Up until a few years ago, I had no idea that you could successfully grow figs in our area. But grow them you can, and they have started ripening here, and that is welcome news indeed! Fresh figs are a real treat, one that I seldom had until I grew them myself.
Last year was pretty much a bust for the figs. We had a cool, wet spring, and a wet summer. The figs were late to set on, and most did not mature before time for frost. Normally, the fig plants die back to the ground here in winter, but sprout back from the roots in spring. That means they grow into more of a bush shape, with multiple shoots coming up each year. But the last winter was so mild, they didn’t die back all the way. I’ve got 4 figs planted on the south side of our shop building, where they enjoy a nice warm microclimate they seem to enjoy.
I pruned out the dead wood this spring, and they took off like crazy. I’ve learned that heading the branches back in mid summer helps force the plants into making figs, which form in the leaf axils (where the leaf meets the branch). Even after this second pruning, they still grew up to almost 12 feet tall. And this is with no fertilizer or compost added, either. Figs grown in the ground generally don’t need fertilizing. In fact, excessive nitrogen can actually cut fruit production and quality. Containers grown figs do need fertilizing 3 or 4 times a year with a good balanced fertilizer (preferably one that isn’t dyed blue).
This year we have gotten over 3 pounds of figs so far. We have lost a lot of them to ants though, which are especially bad this year. The ants climb the branches and start eating the figs just as they ripen, climbing in the ‘eye’ at the end of the fig. This is the first year they’ve really done that, so I am scrambling to find a solution. Spraying is out, since anything that’s going to do a number on the ants is not something I want to spray on the ripening fruits. A sticky product like Tanglefoot or Tangletrap works well on a single trunk tree, but it would take forever to put it on all the multiple branches of the figs. So for now we are sharing with the ants, and I am trying to be vigilant about picking the figs the instant they are ripe.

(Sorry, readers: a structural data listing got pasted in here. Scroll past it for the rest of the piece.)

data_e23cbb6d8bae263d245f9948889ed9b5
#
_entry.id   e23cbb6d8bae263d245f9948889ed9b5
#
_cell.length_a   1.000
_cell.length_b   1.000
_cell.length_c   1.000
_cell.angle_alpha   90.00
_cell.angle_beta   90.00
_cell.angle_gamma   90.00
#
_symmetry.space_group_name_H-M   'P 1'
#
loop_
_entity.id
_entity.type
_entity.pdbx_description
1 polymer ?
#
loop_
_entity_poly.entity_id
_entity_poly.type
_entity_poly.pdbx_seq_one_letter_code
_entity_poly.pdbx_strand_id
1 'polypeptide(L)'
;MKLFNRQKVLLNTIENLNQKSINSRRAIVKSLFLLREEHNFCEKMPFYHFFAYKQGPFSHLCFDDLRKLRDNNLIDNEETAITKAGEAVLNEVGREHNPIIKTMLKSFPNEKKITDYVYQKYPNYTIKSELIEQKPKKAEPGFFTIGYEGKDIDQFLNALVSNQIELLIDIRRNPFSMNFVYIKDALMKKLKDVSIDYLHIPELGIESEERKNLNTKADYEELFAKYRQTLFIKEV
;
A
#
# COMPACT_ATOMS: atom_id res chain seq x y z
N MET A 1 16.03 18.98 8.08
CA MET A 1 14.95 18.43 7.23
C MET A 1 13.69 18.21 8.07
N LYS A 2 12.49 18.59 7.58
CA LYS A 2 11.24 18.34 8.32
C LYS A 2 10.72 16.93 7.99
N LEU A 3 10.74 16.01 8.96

What do we do with the figs? So far we have eaten them fresh, and they are luscious when lightly grilled. In the past I have dried them, and made fig preserves. This year I am going to try a figgy coffee cake. I’ve got some other recipe ideas I am eyeing as well. They are also great wrapped in prosciutto ham, or stuffed with cheese.
I have four varieties planted: Hardy Chicago, Brown Turkey, Conadria, and Celeste. The Hardy Chicago and Brown Turkey have been the most prolific this year, but they were also planted a couple of years before the other two. The Brown Turkey figs are huge, but the Hardy Chicago has more figs. I also have two plants I got this year that are growing in containers: Marseilles and Petite Negra. Having a couple of plants in containers is insurance against a year like last year when the ones in the ground didn’t produce much. If you bring the containers inside during the winter, the foliage won’t die back, and you can often get two crops of figs forming each year.
There are still lots of figs coming on the plants, sizing up and ripening, so I have high hopes of getting to enjoy more of them in the days and weeks to come. Frost will do them in eventually, but until then we’ll have a figgy good time here at Happy Acres enjoying what for us is a real delicacy. To see what other goodies gardeners from all over the world are harvesting, visit Daphne’s Dandelions, host of Harvest Mondays. And Happy Growing to all of you!